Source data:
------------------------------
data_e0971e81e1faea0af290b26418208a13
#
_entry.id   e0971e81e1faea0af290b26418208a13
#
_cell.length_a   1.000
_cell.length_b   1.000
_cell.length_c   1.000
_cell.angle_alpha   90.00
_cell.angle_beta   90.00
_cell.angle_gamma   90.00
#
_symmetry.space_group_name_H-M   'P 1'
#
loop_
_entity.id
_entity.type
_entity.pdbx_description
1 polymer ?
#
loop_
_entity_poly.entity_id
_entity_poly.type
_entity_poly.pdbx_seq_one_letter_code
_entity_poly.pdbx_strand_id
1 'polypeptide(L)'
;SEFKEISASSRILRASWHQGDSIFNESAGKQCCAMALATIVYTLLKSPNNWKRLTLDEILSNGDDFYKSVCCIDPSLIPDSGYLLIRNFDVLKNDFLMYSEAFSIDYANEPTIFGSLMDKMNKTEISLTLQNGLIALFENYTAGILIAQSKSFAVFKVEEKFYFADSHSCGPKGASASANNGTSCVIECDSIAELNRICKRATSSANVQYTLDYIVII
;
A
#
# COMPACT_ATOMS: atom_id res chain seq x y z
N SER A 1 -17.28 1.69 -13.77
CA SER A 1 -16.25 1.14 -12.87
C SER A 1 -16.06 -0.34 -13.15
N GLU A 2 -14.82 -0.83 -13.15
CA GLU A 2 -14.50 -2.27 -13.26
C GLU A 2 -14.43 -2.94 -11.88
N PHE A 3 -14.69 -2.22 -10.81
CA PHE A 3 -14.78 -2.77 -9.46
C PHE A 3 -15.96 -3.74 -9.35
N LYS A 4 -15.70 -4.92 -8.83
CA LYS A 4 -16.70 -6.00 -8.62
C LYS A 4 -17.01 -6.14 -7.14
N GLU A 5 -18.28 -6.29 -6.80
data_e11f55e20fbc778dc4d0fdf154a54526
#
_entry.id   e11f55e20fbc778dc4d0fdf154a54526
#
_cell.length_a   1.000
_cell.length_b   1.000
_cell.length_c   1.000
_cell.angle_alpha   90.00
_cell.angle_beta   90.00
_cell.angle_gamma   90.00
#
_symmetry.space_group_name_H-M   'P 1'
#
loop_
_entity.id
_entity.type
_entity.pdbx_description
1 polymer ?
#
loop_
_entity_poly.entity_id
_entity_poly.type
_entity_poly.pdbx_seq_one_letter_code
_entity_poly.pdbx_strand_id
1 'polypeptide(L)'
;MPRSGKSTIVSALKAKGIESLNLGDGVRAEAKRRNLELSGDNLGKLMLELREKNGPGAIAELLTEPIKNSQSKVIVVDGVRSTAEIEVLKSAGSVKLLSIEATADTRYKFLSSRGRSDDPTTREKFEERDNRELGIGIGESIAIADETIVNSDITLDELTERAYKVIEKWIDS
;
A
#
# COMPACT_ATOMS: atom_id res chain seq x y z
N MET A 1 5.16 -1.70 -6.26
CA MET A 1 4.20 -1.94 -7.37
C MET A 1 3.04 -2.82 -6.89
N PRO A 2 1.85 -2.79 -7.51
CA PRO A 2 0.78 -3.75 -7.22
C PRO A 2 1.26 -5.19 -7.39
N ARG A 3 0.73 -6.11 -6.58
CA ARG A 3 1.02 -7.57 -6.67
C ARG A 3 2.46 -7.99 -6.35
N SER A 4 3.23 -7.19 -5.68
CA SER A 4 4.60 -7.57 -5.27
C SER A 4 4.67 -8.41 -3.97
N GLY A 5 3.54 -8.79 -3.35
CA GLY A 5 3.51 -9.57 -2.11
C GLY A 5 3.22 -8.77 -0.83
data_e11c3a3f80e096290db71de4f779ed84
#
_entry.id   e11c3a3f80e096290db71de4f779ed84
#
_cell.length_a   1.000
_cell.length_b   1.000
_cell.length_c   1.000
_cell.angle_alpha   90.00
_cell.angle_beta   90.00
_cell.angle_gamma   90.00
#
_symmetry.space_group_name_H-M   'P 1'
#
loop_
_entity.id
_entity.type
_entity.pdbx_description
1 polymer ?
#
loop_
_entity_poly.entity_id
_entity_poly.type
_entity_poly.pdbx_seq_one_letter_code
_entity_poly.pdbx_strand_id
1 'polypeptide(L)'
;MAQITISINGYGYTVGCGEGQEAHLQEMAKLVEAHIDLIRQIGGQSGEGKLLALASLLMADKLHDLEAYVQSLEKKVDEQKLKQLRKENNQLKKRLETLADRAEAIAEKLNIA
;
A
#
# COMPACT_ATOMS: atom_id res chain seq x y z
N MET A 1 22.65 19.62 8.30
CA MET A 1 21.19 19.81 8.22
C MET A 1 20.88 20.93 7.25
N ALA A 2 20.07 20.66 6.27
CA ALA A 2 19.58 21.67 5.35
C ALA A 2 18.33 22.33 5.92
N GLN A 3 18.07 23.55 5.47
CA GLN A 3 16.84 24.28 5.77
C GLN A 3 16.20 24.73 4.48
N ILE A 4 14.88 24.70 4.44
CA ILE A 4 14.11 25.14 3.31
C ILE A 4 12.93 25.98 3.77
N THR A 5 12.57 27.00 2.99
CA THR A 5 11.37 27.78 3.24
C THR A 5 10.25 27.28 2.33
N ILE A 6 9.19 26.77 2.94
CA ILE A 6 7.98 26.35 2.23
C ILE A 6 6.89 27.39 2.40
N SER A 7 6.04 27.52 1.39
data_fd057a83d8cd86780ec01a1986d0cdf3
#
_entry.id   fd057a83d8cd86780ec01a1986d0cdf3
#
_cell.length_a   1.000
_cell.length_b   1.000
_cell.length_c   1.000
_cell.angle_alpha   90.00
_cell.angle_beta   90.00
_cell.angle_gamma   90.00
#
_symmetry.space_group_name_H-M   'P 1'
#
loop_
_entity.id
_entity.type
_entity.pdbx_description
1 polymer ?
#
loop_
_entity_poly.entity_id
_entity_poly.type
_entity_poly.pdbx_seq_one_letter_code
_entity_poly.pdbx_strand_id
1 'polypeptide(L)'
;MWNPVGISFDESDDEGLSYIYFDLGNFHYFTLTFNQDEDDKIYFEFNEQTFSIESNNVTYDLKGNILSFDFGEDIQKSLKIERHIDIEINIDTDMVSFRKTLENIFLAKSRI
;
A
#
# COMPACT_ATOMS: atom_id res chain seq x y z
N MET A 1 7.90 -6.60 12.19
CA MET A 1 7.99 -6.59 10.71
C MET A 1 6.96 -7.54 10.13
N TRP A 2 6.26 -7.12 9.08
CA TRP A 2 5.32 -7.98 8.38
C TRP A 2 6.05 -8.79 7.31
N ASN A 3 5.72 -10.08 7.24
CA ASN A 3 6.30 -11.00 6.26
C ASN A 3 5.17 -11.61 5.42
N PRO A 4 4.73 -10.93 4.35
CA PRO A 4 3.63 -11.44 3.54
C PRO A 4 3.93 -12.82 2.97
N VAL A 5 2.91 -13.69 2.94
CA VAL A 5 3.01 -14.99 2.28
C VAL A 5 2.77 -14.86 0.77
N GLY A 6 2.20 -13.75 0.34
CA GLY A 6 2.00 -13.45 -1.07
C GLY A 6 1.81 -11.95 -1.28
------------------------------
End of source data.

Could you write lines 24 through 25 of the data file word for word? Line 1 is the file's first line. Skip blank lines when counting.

_entity_poly.pdbx_strand_id
1 'polypeptide(L)'